Villarreal v. USA

Filing 33

ORDER Adopting and Affirming November 28, 2011 29 Recommendation of United States Magistrate. The [30' objections Petitioner raised are overruled. The 13 Government's Motion for Summary Judgment with Respect to Petition to Quash a Summons Served on American National Bank and Motion for Enforcement of IRS Summons is granted, and the summons is hereby ordered enforced. This case is dismissed. By Judge Christine M. Arguello on 3/23/12.(mnfsl, )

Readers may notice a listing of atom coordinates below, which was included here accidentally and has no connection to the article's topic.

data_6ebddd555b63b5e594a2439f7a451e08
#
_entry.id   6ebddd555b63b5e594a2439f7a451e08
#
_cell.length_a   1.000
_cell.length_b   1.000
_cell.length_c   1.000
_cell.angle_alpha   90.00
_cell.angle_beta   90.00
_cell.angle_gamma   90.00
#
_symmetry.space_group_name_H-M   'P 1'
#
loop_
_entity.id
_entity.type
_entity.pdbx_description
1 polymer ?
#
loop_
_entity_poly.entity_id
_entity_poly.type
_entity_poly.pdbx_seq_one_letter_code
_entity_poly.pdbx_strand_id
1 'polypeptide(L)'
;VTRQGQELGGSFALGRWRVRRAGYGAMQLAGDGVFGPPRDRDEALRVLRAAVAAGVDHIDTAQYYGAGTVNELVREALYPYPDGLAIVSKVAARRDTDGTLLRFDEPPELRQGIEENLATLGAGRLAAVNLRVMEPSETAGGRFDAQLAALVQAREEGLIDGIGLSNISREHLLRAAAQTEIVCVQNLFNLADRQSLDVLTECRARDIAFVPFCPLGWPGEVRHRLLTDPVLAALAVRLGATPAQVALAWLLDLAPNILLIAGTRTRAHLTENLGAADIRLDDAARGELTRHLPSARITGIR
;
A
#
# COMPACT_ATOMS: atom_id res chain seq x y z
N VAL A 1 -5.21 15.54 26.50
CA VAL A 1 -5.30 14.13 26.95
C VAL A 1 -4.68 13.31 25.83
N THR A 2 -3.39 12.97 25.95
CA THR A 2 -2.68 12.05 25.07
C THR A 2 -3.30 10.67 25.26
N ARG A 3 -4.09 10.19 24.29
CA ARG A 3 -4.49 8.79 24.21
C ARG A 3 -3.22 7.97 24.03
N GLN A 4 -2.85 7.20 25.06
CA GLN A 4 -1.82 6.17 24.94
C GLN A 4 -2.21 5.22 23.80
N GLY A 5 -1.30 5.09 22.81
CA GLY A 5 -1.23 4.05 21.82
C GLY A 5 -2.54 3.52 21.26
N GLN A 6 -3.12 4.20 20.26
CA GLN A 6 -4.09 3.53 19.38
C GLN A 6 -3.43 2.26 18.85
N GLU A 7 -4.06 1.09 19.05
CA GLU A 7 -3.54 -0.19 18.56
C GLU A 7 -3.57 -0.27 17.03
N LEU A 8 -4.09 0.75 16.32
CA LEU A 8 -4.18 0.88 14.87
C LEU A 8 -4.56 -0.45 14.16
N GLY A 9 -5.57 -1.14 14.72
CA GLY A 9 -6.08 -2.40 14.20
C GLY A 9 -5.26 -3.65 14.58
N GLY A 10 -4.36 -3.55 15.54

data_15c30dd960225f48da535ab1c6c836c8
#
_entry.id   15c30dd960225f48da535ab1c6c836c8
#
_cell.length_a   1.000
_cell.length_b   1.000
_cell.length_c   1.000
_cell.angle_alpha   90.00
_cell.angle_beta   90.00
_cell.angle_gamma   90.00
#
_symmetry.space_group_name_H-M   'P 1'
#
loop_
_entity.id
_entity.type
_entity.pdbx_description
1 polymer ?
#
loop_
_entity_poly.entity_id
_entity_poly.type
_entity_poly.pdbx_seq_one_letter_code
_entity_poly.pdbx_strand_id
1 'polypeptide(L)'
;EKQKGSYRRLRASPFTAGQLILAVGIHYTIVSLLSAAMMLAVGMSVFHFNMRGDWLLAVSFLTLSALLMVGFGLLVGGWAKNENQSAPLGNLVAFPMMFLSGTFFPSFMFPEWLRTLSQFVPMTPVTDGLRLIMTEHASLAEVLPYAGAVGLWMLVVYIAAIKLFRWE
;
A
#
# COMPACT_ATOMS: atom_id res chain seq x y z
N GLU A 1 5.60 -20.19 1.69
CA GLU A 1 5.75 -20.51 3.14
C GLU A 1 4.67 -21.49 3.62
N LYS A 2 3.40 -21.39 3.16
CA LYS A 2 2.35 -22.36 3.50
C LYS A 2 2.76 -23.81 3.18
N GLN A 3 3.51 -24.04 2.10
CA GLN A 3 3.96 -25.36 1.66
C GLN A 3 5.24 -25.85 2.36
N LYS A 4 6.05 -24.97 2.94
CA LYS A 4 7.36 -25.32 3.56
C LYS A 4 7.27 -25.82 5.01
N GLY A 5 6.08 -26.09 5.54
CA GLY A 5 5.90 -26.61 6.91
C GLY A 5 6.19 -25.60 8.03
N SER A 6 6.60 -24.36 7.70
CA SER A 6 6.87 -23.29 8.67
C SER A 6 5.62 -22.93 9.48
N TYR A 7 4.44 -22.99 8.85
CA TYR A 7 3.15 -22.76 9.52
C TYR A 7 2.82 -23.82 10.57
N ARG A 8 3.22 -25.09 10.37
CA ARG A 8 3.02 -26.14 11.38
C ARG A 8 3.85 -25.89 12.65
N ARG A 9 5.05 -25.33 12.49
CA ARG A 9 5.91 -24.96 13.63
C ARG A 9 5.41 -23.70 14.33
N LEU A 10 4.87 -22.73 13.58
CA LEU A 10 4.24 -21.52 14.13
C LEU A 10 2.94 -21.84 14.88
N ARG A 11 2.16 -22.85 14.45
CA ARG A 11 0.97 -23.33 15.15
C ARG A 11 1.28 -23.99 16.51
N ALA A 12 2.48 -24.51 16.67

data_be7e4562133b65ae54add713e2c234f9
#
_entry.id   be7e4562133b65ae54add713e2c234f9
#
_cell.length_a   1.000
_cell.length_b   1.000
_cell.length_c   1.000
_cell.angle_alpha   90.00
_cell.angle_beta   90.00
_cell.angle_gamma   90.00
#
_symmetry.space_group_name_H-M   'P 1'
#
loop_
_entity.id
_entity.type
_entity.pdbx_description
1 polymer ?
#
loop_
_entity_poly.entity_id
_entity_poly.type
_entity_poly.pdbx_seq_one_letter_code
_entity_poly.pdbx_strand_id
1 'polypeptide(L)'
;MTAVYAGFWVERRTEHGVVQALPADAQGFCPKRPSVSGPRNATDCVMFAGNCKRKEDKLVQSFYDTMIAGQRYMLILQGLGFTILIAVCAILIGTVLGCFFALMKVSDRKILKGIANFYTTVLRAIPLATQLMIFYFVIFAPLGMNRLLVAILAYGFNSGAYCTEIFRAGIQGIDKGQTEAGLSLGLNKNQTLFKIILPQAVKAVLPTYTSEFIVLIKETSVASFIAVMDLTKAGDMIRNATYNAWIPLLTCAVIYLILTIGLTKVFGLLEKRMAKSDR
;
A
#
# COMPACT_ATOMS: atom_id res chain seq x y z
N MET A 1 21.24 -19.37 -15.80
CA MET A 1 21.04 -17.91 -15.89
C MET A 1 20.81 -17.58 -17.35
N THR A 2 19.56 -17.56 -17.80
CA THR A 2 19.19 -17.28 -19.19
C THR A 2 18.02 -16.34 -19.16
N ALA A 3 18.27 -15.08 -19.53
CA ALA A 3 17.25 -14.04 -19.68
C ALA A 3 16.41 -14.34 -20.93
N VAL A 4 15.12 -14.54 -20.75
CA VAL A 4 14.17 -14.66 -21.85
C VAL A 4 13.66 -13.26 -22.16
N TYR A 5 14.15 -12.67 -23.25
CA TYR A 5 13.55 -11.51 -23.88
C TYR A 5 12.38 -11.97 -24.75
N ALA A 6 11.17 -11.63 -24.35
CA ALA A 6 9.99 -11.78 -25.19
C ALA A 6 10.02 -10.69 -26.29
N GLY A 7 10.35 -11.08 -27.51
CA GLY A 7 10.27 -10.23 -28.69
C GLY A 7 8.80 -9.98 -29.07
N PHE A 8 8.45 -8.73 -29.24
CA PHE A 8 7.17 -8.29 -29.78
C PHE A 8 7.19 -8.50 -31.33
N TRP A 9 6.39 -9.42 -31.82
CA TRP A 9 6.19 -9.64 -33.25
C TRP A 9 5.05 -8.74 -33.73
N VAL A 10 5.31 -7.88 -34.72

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IN THE UNITED STATES DISTRICT COURT FOR THE DISTRICT OF COLORADO Judge Christine M. Arguello Civil Action No. 11-cv-01000-CMA-CBS SALOMON JUAN MARCOS VILLARREAL, Petitioner, v. UNITED STATES, Respondent. ORDER ADOPTING AND AFFIRMING NOVEMBER 28, 2011 RECOMMENDATION OF UNITED STATES MAGISTRATE JUDGE This case was referred to United States Magistrate Judge Craig B. Shaffer pursuant to 28 U.S.C. § 636 and Fed. R. Civ. P. 72. (Doc. # 4.) On November 28, 2011, the Magistrate Judge issued a Recommendation (Doc. # 29) concerning the Government’s July 22, 2011 “Motion for Summary Judgment with Respect to Petition to Quash a Summons Served on American National Bank and Motion for Enforcement of IRS Summons” (Doc. # 13). The Magistrate Judge recommended that the motion be granted. (Doc. # 29 at 15.) Petitioner timely filed objections to the Recommendation on December 12, 2011 (Doc. # 30), to which the Government responded on December 27, 2011 (Doc. # 31). When a magistrate judge issues a recommendation on a dispositive matter, Fed. R. Civ. P. 72(b)(3) requires that the district judge Adetermine de novo any part of the magistrate judge=s [recommended] disposition that has been properly objected to.@ In conducting its review, A[t]he district judge may accept, reject, or modify the recommended disposition; receive further evidence; or return the matter to the magistrate judge with instructions.@ Id. Accordingly, the Court has conducted a de novo review of this matter, including carefully reviewing all relevant pleadings, the Recommendation, Petitioner=s objections to the Recommendation, and the Government’s response thereto. For the reasons discussed below, the Court adopts and affirms the Magistrate Judge’s Recommendation.1 I. ANALYSIS Petitioner’s objections stem from his principal assertions that “the IRS lacked good faith in issuing a summons based on a request from the Mexican tax authority (“SAT”) that the IRS knew contained misleading and/or false information, and . . . SAT was barred from seeking this information in Mexico, and, therefore, the applicable treaty blocks an end-run around Mexican law by seeking the information in the United States.” (Doc. # 30 at 2.) Specifically, Petitioner contends (1) that the Magistrate Judge misconstrued the applicable legal standard and (2) that the IRS summons should not be enforced because of evidence he offers. (Id. at 5, 7.) The Court will address these objections in turn. 1 The pertinent facts of this case are detailed in the Recommendation (Doc. # 29 at 2-8); the Court will address them here only to the extent necessary to rule on Petitioner’s objections. 2 A. APPLICABLE LEGAL STANDARD To have a summons enforced, “the IRS must demonstrate that it issued the summons in good faith . . . .” Barquero v. United States, 18 F.3d 1311, 1316 (5th Cir. 1994). A prima facie showing of good faith can be made by demonstrating that “the investigation will be conducted pursuant to a legitimate purpose, that the inquiry may be relevant to the purpose, that the information sought is not already within the [IRS’] possession, and that the administrative steps required by the [Internal Revenue] Code have been followed.” United States v. Balanced Fin. Mgmt., Inc., 769 F.2d 1440, 1443 (10th Cir. 1985) (quoting United States v. Powell, 379 U.S. 48, 57-58 (1964)). This burden is “a slight one because the statute must be read broadly in order to ensure that the enforcement powers of the IRS are not unduly restricted.” Id. It is generally met “by affidavit of the agent who issued the summons and who is seeking enforcement.” United States v. Garden State Nat. Bank, 607 F.2d 61, 68 (3d Cir. 1979). If the government meets this slight burden, “[t]he burden then shifts to the taxpayer[].” Balanced Fin. Mgmt., 769 F.2d at 1444. With the taxpayer, however, “[t]he burden is a heavy one.” Id. In the Tenth Circuit, The taxpayer must establish any defense or prove that enforcement would constitute an abuse of the court’s process. He must prove a lack of good faith, that the government has abandoned in the institutional sense its pursuit of possible civil penalties. The taxpayer must do more than just produce evidence that would call into question the Government’s prima facie case. The burden of proof in these contested areas rests squarely on the taxpayer. [. . .] 3 In responding to the Government’s showing, it is clear that a taxpayer must factually oppose the Government’s allegations by affidavit. Legal conclusions or mere memoranda of law will not suffice. Allegations supporting a ‘bad faith’ defense are insufficient if conclusionary. If at this stage the taxpayer cannot refute the government’s prima facie Powell showing or cannot factually support a proper affirmative defense, the district court should dispose of the proceeding on the papers before it and without an evidentiary hearing. [. . .] It is only where material Government allegations are factually refuted by the taxpayer, thus presenting a disputed factual issue, or where proper affirmative defenses . . . are factually supported by the taxpayer’s affidavits, [that] the taxpayer is entitled to an evidentiary hearing. Id. at 1444-45 (quotation marks, citations, and lacuna omitted). If these requirements are not met, then “an evidentiary hearing would be a waste of judicial time and resources.” Id. at 1445 (quotation marks and citation omitted). In the instant case, the Magistrate Judge determined that the Government met its burden and that “Petitioner has not made a sufficient showing to suggest the possibility of bad faith on the part of the IRS.” (Doc. # 29 at 14.) Accordingly, the Magistrate Judge denied Petitioner’s request for an evidentiary hearing. (Id.) The Court agrees with the Magistrate Judge’s conclusions and the reasons he gave in support of them; they are incorporated by reference here. As such, and as mentioned previously, the Court will only address de novo those aspects of the Recommendation to which Petitioner properly objected. In his objections, Petitioner first asserts that “the Recommendation misconstrues the applicable standard . . . .” (Doc. # 30 at 5 (capitalization partially deleted).) He cites 4 United States v. McCarthy, 514 F.2d 368, 375 (3d Cir. 1975), for the proposition that “even ‘thin’ allegations of bad faith by a Petitioner entitle him to an evidentiary hearing.” (Doc. # 30 at 4-5.) Petitioner argues that, contrary to statements made by the Magistrate Judge, he “need not ‘rebut’ [the Government’s] claims nor ‘establish’ his own in his initial petition to be entitled to relief.” (Id. at 6.) The Court is not persuaded by Petitioner’s objection. As an initial matter, the Court notes that Petitioner does not dispute that Balanced Financial Management is binding precedent on this Court. In fact, he has cited to it frequently to support his arguments. (See generally Doc. ## 1, 16, and 30.) The Magistrate Judge discussed Balanced Financial Management explicitly during the October 11, 2011 motion hearing (Doc. # 32) and relied on it in his Recommendation (see generally Doc. # 29). Further, and as indicated above, under Balanced Financial Management, the taxpayer is not entitled to an evidentiary hearing unless the “material Government allegations are factually refuted by [him].” Balanced Fin. Mgmt., 769 F.2d at 1445 (emphasis added). Petitioner does not suggest, nor is the Court inclined to believe, that “rebut” and “refute” have substantially different meanings. If anything, the latter may present a higher threshold. See, e.g., People v. Muniz, 622 P.2d 100, 102 (Colo. App. 1980) (“To rebut means to ‘contradict, meet, or oppose by argument, plea or countervailing proof. [. . .] To refute means to ‘prove to be false or erroneous.’” (quoting Webster’s Second New International Dictionary 2075, 2096)). Additionally, the principle articulated by the Magistrate Judge – that it was Petitioner’s burden to 5 “establish bad faith on the part of the IRS” (Doc. # 29 at 13) – correctly reflects the law. Factually refuting the Government’s allegations, which is necessary to merit an evidentiary hearing, requires more than just producing “evidence that would call into question the Government’s prima facie case.” Balanced Fin. Mgmt., Inc., 769 F.2d at 1444. Instead, the taxpayer “must prove” – i.e., establish – “a lack of good faith.” Id. See also Resurrection Min. Co. v. Roberts, 259 P.2d 275, 277 (Colo. 1953) (“[t]he word ‘establish’ means ‘prove’”). Finally, to the extent that the Third Circuit might maintain a different standard, as suggested by Petitioner’s reading of McCarthy, the Court is not bound to follow it; doing so would be especially problematic here, as it appears to conflict with controlling Tenth Circuit precedent. Accordingly, Petitioner’s objection that the Magistrate Judge misconstrued the applicable legal standard is overruled. B. WHETHER PETITIONER OFFERED EVIDENCE ENTITLING HIM TO RELIEF Petitioner next asserts that he “offered evidence[,]” which “warrant[s] relief in the form of an evidentiary hearing.” (Doc. # 30 at 6-7.) More specifically, he argues that: (1) his “due process challenge in Mexico caused the instant attempt to end-run around the Mexican law” (id. at 7 (capitalization partially deleted)); (2) the IRS “knowing[ly] reli[ed] on false statements by SAT” (id. at 6); and (3) the “artfully crafted declarations” submitted by the IRS demonstrate its bad faith (id. at 12). For the following reasons, the Court disagrees. 6 1. Legal Challenge in Mexico Pursuant to the Agreement Between the United States of America and the United Mexican States for the Exchange of Information with Respect to Taxes (“TIEA”), the IRS can “use its summons power to retrieve documents that are central to the Mexican government’s request as if the IRS was requesting the documents for its own investigation.” Barquero v. United States, No. MISC. B-92-13, 1993 WL 328030, at *3 (S.D. Tex. June 15, 1993) (unpublished), aff’d, 18 F.3d at 1319. Petitioner asserts, and the Government does not dispute, that the TIEA requires a request from SAT to be for “information that is obtainable under the laws of Mexico.” (Doc. # 11 at 2-3.) However, Petitioner further asserts that, here, “SAT was barred from seeking this information [contained in the IRS’ summons] in Mexico . . . .” (Doc. # 30 at 2.) Petitioner raised this same argument before the Magistrate Judge, who rejected it. (Doc. # 29 at 12.) The Magistrate Judge reasoned that, because the evidence relied on by Petitioner was received by the IRS after it issued the administrative summons to American National Bank, such evidence was not relevant to demonstrating the IRS’ “compliance with the Powell factors” at the time it issued the summons. (Id. at 12-13 (citing by reference United States v. Hodgson, 492 F.2d 1175, 1177 (10th Cir. 1974) (“The validity of [an IRS] summons is tested as of the date of issuance.”)).) The Magistrate Judge also observed that Petitioner’s purported evidence did not amount to more than conclusions and allegations. (Doc. # 29 at 14.) The Court reaches the same conclusion and adopts, with limited expansion, the Magistrate Judge’s reasoning. 7 Petitioner’s “evidence,” as relayed in his objections, consists primarily of several conclusory statements and allegations, including:  “SAT decided to escape the law in its own jurisdiction and export its harassment of Petitioner to the United States.”  “SAT no doubt hopes that the pressure of international relations will mask the facts and relevant legal standards to result in enforcement of the summons notwithstanding its deficiencies.”  “The reality is that SAT seeks information that it was blocked from getting under Mexican law because of Petitioner’s successful challenge to SAT’s actions in Mexico.”  “Because the IRS knew or should have known that SAT was seeking information that it had been blocked from seeking under Mexican law, the request was deficient at its inception.” (Doc. # 30 at 7-8.) These assertions are insufficient. See Balanced Fin. Mgmt., 769 F.2d at 1444 (“Legal conclusions or mere memoranda of law will not suffice. Allegations supporting a ‘bad faith’ defense are insufficient if conclusionary.” (quotation marks, citations, and lacuna omitted)). Further, Petitioner’s declaration also does not avail him. It asserts: In January 2011, the Mexican tax authority seized an account owned by me at a bank in Mexico. The Mexican tax authority did not provide me with the required notice of its action to seize my bank account. [. . .] 8 In a Mexican court of appropriate jurisdiction, I challenged the seizure of my back account as improper and in violation of due process. As a result of my challenge, on March 11, 2011, the Mexican tax authority was forced to nullify the seizure of my back account. [. . .] Upon information and belief, during the pendency of my challenge, the Mexican tax authority will not be able to institute any formal action against me or institute a formal audit of my tax liability. Additionally, the Mexican tax authority can not take further action against any of my bank accounts in Mexico without the permission of the Mexican Court. (Doc. # 11-1.) Petitioner did not substantiate the position he held “[u]pon information and belief” with a declaration from his counsel in Mexico or a letter or order from SAT or the relevant Mexican Court.2 However, the Government presented credible evidence indicating that the investigation of Petitioner’s tax liabilities had “not been barred or suspended by any decree of a Mexican court” and was “neither suspended in whole or in part.” (See Doc. # 13-3.) As such, the Magistrate Judge’s conclusion was correct. 2. Whether the IRS Knowingly Relied on False Statements by SAT Petitioner next asserts that the IRS knowingly relied on false statements by SAT that Petitioner was “associated with” or “linked to” an entity called Rambas Marketing Company LLC (“Rambas”)3 – which he allegedly used to falsely obtain value added tax refunds and to evade personal and corporate tax liabilities – when, in reality, the IRS 2 The translated March 11, 2011 letter from the “Administrator of Strategic Auditing” appears to confirm only that “the Central Strategic Auditing Administration decided to nullify [Petitioner’s bank account] seizure.” (See Doc. # 11-2.) It does not address any supposed hold on the SAT’s ability to continue to investigate Petitioner’s tax liability. (See id.) 3 Rambas is apparently a subsidiary of the popular Las Vegas-based gambling company Wynn Resorts Limited. 9 “knew that Petitioner’s only ‘association’ with Rambas was as a patron.” (Doc. # 30 at 9-10.) However, Petitioner provides no evidence supporting the latter statement. To the contrary, the Government asserts that “the precise nature of the Petitioner’s relationship with Rambas was not clearly set out in the SAT’s Request of March 4, 2011.” (Doc. # 31 at 10.) Indeed, the declarations of Douglas W. O’Donnell, an IRS director (Doc. # 13-2), and Raul Pertierra, an IRS representative (Doc. # 13-3), submitted by the Government in support of its Motion for Summary Judgment (Doc. # 13), are consistent with such an assertion. 3. Whether the IRS’ Declarations Indicate Bad Faith Regarding these declarations, Petitioner also asserts that, despite how SAT may have described his association with Rambas, “the story the IRS is now telling is utterly illogical and does not provide a good faith basis to support the summons.” (Doc. # 30 at 9-10.) His position appears to be that (1) the IRS believed that SAT was investigating Petitioner’s use of gambling winnings to pay off gambling debts and (2) such a transaction “is a wash with no tax consequences.” (Id. at 10.) But the Court agrees with the Government that Petitioner’s position “presumes that the evidentiary record reflects offsetting flows of funds into and out of [the bank account at issue].” (Doc. # 31 at 12.) Petitioner has not factually supported and, indeed, the record does not reflect, his premise of offsetting flows. The Government stated at the October 11, 2011 motion hearing: “you will not find in any of the U.S. papers that have been filed an allegation that 400 [thousand dollars] went in and 400 [thousand dollars] went out. We have no 10 idea what went out, we just know that there were transfers made to Rambas.” (Doc. # 32 at 28.) Petitioner’s objection in no way refutes the Government’s statement.4 Accordingly, the Court concludes that the Magistrate Judge applied the correct legal standard, and Petitioner has not factually refuted the Government’s showing of good faith. As such, the Court agrees with the Magistrate Judge’s determination that Petitioner is not entitled to an evidentiary hearing. Thus, not having met the standard for an evidentiary hearing, Petitioner necessarily has failed to show that the summons should not be enforced. II. CONCLUSION For the foregoing reasons, it is ORDERED that: 1. The Recommendation of United States Magistrate Judge Craig B. Shaffer (Doc. # 29) issued November 28, 2011, is AFFIRMED and ADOPTED as an Order of this Court; 2. The objections Petitioner raised (Doc. # 30) are OVERRULED; 3. Pursuant to the Recommendation, the Government’s Motion for Summary Judgment with Respect to Petition to Quash a Summons Served on American National Bank and Motion for Enforcement of IRS Summons (Doc. # 13) is GRANTED, and the summons is hereby ORDERED ENFORCED; and 4 Similarly, Petitioner’s assertion that Pertierra’s supplemental declaration (Doc. # 17-1 at 9-11) incorrectly states that documents the IRS received from Wynn Las Vegas contained “tax reporting forms evidencing gambling winnings of the Petitioner” is unavailing. Petitioner argues that “[a]ny inference which could be, or which the IRS hoped would be, drawn based on Mr. Pertierra’s false memory is inappropriate.” (Doc. # 30 at 12.) Petitioner’s insinuation of wrongdoing by the IRS is simple innuendo that does not satisfy his burden under Balanced Financial Management, 769 F.2d at 1444. 11 4. This case is DISMISSED. DATED: March 23 , 2012 BY THE COURT: _______________________________ CHRISTINE M. ARGUELLO United States District Judge 12